David E.S. Stein has written this comment in response to my Aug.5 post on Angels and Gender. David is the editor of the Contemporary Torah, which I read about first on Higgaion . I was also directed recently to his paper on ish through Iyov’s blog. Thank you, David, for this thoughtful response.
David E. S. Stein here: Of course I am pleased to find that you are showing an interest in my work! Although I am not competent to comment on literature written in Greek, perhaps it will also be of interest if I spell out my thinking specifically on the question of angels’ gender in the Hebrew Bible, which I pondered at length while preparing The Contemporary Torah: A Gender-Sensitive Adaptation of the JPS Translation (which some of you, I think, discussed on the “Better Bibles” blog a year ago at the time of its publication). In that project, my goal was first to reconstruct the way that the Torah’s composer(s) expected the text’s original audience of that work (the Torah as a whole) to read its gender-related cues, and then to translate the Torah so as to reflect that way of reading. The perceived social gender of divine beings was one area that I had to consider. (The following treatment draws upon, and goes beyond, the entry on “messenger” in the “Dictionary of Gender in the Torah,” which is located in the back of that book.)
As the Hebrew Bible tells it, some of its subjects occasionally ascertain the divine will suddenly and intensely, as if receiving a burst of information; to express that spiritual experience of clarity, the Bible usually employs the metaphor of a particular human social institution: the delivery of a message via a messenger. In the ANE, messengers were commonplace and frequently engaged for all types of communication (personal, commercial, military, diplomatic, etc.) and to perform errands. The biblical terminology would have evoked the image of an emissary who happens to be from God but is expected to follow the protocols that human emissaries observe.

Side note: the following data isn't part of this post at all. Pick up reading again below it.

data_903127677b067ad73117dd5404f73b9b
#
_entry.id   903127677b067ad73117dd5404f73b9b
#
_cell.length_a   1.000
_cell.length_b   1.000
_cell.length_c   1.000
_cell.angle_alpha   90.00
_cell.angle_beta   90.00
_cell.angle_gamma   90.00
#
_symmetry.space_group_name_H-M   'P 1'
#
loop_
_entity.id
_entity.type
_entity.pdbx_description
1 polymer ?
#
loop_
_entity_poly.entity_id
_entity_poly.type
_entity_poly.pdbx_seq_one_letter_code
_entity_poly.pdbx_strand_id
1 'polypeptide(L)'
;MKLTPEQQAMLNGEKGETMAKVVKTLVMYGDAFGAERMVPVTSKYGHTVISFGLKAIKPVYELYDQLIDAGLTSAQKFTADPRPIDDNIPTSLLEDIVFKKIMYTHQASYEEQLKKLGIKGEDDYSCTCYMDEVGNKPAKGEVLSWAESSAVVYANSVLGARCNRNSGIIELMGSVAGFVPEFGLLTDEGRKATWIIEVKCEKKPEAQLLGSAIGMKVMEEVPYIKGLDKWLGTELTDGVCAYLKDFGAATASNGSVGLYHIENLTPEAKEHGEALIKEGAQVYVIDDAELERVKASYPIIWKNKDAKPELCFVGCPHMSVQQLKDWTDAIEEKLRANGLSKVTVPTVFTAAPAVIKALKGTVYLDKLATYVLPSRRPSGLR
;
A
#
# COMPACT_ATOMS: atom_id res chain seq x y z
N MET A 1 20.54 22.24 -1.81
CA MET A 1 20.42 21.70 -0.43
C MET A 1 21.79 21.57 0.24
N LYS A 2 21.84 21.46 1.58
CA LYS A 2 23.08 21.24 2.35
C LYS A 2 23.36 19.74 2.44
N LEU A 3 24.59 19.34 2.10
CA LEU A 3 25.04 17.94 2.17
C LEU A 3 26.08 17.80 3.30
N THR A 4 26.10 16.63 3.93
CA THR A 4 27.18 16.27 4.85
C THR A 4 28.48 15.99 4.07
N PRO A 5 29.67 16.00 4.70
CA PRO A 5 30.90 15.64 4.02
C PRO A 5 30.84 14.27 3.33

In ANE society, both men and women functioned as messengers. The best discussion of this topic seems to be Samuel A. Meier’s cautious yet informative article, “Women and Communication in the Ancient Near East,” JAOS 111/3 (1991): 540–547. Here I will quote from its latter portion, focusing on messengers: “The Akkadian marat shipri [a clearly female term for messenger] is attested from the Old Babylonian period down to the Persian empire. . . . One [also] finds women sent on missions implying messenger activity, even though the description marat shipri does not appear. . . . In Mesopotamia, female . . . messengers were continually confronting men, and it is consequently inappropriate to perceive the female world as an isolated entity. . . . Women [as messengers] were not simply an (admittedly rare) alternative but a preferred choice in certain contexts.” As evidence of female messenger activity in ancient Israel, Meier cites three biblical passages: 2 Sam. 17:17; Prov. 9:2–3; and Isa. 40:9. Direct evidence for Israelite women as messengers is scanty, but at the very least the prospect cannot be ruled out and the circumstantial evidence is strong.
Now let’s look at Hebrew language and grammar. One term that the Bible often uses for a messenger is ’ish. The text often uses ’ish conspicuously in the context of agency, as if the term was expected to reliably evoke in the original audience’s minds the widely attested sense of ’ish as “representative functionary.” In Zechariah 5:9, I would suggest that the word nashim functions to identify those specifically female messengers as being agents (implicitly performing an errand on God’s behalf) in the same way that ’anashim often does elsewhere for male agents. That is, both ’ish and ’ishshah are basically terms of affiliation rather than of gender; and in such cases the nature of the affiliation is one of agency.